Personally, I’ve seen this invoke a lot of fear around change, progression, and general growth in many businesses that I’ve worked with. The desire to take more risks is there, but so is the fear of losing their audience. So how do we, as creative entrepreneurs, allow ourselves to grow a business that we love without the supposed risk of “losing it all”?
During our panel discussion on Mindfulness and The Creative Process a few months ago, Janessa Leoné talked about how she had expanded her own personal label to not only support what her audience currently wants, but what she also feels speaks to her creative process. She has a number of people relying on her to sell products that speak to consumers, but as a creative person, she also doesn’t want to stagnate. So she asks herself, “What is my audience wanting? What are they asking for? And how can I evolve and create within my brand to still serve them?”
Knowing what you need to balance your business’s service and products, while also making room to test and change, is ultimately the key to business growth (and personal satisfaction). But knowing how much time to commit to exploration vs. the status quo can be difficult for many of us creative business owners.
This is where a version of the 80/20 rule comes into play.
Alongside Leoné, other entrepreneurs have mentioned making room to take risks and test new ideas, and their approach is definitely worth sharing. While they focus about 80% of their time on managing their business as it currently exists, they also use about 20% of their time to test new ideas. I have seen entrepreneurs build that exploration time into their schedules and, not only are they more creatively satisfied, but their businesses grow as a result.
Try setting aside 20% of your time in the coming month to do something totally outside the box, something that fills you up creatively. You don’t have to abandon your business entirely; just give yourself the room to try. You can continue to serve your clients or customers as they exist now, and also let them in on the experiments you’re working on. While you’re testing something new for your audience, explain how it is designed to better serve them. While social media and immediate responses can add to the fear of sharing your creative risk-taking, I’m a firm believer that your audience will respond positively to transparency and ingenuity.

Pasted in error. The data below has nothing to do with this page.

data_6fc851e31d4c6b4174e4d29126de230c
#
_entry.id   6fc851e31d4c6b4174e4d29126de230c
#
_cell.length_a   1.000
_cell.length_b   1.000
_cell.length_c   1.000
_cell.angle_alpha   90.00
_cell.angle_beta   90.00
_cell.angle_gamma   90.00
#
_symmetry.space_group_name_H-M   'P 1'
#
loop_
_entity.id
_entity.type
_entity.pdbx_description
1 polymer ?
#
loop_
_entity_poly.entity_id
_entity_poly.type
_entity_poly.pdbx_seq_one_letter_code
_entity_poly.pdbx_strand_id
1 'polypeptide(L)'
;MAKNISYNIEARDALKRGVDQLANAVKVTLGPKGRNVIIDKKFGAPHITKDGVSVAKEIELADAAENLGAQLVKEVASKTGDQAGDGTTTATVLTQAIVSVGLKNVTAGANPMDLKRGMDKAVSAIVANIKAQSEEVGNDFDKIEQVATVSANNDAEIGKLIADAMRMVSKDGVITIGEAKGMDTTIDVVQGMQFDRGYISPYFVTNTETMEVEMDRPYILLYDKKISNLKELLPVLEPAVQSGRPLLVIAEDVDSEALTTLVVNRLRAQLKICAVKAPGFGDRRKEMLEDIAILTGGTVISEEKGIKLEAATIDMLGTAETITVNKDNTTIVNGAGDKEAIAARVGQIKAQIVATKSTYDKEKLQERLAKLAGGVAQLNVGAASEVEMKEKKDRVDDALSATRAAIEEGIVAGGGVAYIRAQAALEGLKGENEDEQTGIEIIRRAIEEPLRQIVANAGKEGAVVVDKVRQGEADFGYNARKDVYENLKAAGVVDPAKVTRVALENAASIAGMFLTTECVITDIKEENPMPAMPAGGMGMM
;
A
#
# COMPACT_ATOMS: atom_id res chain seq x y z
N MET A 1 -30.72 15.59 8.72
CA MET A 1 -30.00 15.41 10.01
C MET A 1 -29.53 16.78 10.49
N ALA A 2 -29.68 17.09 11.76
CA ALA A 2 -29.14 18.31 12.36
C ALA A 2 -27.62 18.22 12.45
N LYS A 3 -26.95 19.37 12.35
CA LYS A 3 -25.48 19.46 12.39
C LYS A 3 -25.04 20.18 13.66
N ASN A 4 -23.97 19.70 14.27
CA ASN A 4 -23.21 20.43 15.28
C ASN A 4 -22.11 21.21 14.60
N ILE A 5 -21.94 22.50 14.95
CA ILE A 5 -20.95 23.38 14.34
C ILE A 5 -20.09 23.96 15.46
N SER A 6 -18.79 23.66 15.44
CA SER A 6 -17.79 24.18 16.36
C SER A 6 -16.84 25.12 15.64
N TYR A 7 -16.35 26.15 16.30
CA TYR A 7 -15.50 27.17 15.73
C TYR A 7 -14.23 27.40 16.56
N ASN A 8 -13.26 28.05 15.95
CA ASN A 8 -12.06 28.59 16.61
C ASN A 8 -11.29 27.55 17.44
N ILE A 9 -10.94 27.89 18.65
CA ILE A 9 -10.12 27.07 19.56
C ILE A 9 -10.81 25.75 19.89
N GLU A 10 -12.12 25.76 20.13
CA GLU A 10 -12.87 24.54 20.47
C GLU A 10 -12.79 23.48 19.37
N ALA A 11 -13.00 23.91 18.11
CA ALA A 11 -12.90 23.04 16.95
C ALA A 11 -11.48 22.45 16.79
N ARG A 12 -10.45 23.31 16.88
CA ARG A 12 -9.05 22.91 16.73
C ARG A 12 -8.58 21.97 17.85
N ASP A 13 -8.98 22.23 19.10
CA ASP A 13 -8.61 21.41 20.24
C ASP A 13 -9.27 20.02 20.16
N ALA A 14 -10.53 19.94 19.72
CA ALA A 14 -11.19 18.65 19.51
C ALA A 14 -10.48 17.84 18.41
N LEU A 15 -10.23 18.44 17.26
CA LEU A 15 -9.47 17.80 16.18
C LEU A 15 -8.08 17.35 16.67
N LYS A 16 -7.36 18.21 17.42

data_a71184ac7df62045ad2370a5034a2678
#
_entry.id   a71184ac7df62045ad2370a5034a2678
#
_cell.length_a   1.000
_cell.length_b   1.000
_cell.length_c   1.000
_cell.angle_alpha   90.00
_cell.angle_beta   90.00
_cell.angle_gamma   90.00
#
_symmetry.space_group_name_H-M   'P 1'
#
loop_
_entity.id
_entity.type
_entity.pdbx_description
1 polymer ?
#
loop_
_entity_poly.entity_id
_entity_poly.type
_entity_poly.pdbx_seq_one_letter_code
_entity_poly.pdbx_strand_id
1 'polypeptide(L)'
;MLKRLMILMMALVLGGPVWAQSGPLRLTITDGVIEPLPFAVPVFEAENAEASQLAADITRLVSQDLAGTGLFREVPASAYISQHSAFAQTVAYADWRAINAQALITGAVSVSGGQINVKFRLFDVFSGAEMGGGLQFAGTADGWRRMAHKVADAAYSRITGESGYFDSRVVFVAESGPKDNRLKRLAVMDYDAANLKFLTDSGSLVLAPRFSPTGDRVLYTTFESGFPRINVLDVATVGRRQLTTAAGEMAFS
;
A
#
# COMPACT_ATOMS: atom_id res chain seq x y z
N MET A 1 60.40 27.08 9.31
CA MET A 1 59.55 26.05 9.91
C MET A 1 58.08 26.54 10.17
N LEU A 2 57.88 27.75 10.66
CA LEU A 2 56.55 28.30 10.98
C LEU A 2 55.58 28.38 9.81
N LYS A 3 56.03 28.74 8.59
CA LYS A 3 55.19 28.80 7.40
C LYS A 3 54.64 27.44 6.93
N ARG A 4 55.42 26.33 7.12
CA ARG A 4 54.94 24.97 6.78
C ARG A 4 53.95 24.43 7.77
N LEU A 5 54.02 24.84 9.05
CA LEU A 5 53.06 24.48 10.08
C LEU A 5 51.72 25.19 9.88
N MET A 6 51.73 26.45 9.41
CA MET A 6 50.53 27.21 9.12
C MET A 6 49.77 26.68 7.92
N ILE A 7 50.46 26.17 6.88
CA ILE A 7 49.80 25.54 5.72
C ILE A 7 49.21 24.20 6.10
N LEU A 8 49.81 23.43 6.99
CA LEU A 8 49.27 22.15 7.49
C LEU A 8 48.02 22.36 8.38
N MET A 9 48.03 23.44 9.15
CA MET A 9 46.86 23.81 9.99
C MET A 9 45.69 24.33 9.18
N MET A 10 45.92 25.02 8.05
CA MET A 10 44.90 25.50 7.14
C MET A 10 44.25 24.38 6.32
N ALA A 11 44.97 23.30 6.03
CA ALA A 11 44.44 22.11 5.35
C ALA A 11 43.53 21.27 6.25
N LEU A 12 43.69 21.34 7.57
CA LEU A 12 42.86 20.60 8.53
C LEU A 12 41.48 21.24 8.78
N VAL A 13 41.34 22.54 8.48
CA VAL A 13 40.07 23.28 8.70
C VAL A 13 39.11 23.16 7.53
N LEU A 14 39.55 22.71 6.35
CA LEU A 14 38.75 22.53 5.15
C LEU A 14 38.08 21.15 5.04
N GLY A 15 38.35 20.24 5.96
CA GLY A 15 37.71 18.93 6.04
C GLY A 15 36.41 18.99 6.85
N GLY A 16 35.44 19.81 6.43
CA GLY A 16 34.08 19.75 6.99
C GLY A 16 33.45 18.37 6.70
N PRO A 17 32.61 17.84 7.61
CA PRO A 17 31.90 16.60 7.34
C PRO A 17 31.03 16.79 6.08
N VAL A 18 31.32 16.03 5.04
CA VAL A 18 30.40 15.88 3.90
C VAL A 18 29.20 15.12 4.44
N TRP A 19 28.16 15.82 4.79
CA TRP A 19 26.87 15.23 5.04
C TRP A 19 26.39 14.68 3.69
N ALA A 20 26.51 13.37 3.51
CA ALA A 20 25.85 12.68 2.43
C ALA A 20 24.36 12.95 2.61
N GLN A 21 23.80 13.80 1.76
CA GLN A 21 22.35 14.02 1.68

Creative risk-taking is necessary to prevent stagnation and overwhelm, both in your business and for your creative entrepreneurial spirit. If there’s something you’ve been wanting to try, but are afraid your audience won’t respond well, try to dedicate just 20% of your time or effort to exploring it. Schedule it in, and stick to it.
As with all things, you don’t know if it will work until you try it, and nobody wins 100% of the time. But your fear shouldn’t be focused on the exploration itself; it should be on not exploring and evolving. So I encourage you to lean into risk, knowing that the process is ultimately a win-win—you’ll either find success, or learn a great deal in the process.